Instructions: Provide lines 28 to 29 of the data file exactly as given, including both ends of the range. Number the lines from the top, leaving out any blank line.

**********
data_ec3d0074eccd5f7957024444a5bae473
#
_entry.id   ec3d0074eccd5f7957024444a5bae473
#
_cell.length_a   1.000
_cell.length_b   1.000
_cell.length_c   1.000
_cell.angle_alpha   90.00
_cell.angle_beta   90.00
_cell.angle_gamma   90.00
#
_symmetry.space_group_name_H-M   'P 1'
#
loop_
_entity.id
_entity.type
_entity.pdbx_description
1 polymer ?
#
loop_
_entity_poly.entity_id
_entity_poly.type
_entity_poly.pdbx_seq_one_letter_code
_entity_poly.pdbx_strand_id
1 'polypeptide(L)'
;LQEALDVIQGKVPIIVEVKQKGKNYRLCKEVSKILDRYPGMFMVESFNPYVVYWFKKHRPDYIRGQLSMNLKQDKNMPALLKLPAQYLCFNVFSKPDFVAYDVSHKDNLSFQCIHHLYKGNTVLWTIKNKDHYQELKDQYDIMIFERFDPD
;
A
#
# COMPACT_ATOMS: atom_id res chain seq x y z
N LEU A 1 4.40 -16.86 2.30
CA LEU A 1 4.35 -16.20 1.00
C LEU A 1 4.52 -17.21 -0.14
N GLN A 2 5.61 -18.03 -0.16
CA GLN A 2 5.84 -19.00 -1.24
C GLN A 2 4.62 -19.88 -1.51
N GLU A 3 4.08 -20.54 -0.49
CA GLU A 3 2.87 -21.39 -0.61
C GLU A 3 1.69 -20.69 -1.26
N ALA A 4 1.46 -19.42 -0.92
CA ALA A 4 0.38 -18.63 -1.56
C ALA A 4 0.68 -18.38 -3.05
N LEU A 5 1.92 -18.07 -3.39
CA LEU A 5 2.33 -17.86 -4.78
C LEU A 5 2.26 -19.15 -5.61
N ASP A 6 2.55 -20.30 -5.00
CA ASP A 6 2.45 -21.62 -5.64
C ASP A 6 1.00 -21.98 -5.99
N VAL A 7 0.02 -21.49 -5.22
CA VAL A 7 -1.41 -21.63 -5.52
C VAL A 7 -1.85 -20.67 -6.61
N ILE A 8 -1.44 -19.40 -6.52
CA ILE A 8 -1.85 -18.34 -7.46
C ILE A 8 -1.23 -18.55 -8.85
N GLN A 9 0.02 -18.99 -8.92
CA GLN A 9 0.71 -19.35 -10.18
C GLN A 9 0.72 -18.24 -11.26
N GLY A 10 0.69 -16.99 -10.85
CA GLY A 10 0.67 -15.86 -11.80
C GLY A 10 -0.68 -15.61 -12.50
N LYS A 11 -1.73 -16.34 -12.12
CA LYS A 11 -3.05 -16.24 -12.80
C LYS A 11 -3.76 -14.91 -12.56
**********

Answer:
A
#